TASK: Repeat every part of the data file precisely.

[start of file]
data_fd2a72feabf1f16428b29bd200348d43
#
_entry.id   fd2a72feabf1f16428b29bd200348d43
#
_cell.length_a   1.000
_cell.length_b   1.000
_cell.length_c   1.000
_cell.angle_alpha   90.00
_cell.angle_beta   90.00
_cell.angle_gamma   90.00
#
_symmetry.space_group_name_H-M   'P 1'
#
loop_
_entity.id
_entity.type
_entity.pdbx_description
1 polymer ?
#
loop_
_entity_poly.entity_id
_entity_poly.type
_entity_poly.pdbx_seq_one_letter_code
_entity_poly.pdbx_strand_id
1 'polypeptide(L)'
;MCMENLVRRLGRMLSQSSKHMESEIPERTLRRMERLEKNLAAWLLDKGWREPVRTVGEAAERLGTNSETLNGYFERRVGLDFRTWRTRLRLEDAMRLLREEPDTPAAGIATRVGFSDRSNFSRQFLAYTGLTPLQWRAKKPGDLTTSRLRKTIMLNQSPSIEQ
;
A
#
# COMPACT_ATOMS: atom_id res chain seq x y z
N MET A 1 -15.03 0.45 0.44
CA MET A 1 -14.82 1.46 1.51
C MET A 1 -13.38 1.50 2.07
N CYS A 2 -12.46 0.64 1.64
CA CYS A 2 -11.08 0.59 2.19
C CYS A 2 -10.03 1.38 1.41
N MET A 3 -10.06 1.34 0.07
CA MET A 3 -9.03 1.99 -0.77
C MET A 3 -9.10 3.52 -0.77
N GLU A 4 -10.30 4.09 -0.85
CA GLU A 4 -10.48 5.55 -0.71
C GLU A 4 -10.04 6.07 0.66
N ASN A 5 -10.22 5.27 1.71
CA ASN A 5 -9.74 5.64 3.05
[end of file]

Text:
data_fd2a72feabf1f16428b29bd200348d43
#
_entry.id   fd2a72feabf1f16428b29bd200348d43
#
_cell.length_a   1.000
_cell.length_b   1.000
_cell.length_c   1.000
_cell.angle_alpha   90.00
_cell.angle_beta   90.00
_cell.angle_gamma   90.00
#
_symmetry.space_group_name_H-M   'P 1'
#
loop_
_entity.id
_entity.type
_entity.pdbx_description
1 polymer ?
#
loop_
_entity_poly.entity_id
_entity_poly.type
_entity_poly.pdbx_seq_one_letter_code
_entity_poly.pdbx_strand_id
1 'polypeptide(L)'
;MCMENLVRRLGRMLSQSSKHMESEIPERTLRRMERLEKNLAAWLLDKGWREPVRTVGEAAERLGTNSETLNGYFERRVGLDFRTWRTRLRLEDAMRLLREEPDTPAAGIATRVGFSDRSNFSRQFLAYTGLTPLQWRAKKPGDLTTSRLRKTIMLNQSPSIEQ
;
A
#
# COMPACT_ATOMS: atom_id res chain seq x y z
N MET A 1 -15.03 0.45 0.44
CA MET A 1 -14.82 1.46 1.51
C MET A 1 -13.38 1.50 2.07
N CYS A 2 -12.46 0.64 1.64
CA CYS A 2 -11.08 0.59 2.19
C CYS A 2 -10.03 1.38 1.41
N MET A 3 -10.06 1.34 0.07
CA MET A 3 -9.03 1.99 -0.77
C MET A 3 -9.10 3.52 -0.77
N GLU A 4 -10.30 4.09 -0.85
CA GLU A 4 -10.48 5.55 -0.71
C GLU A 4 -10.04 6.07 0.66
N ASN A 5 -10.22 5.27 1.71
CA ASN A 5 -9.74 5.64 3.05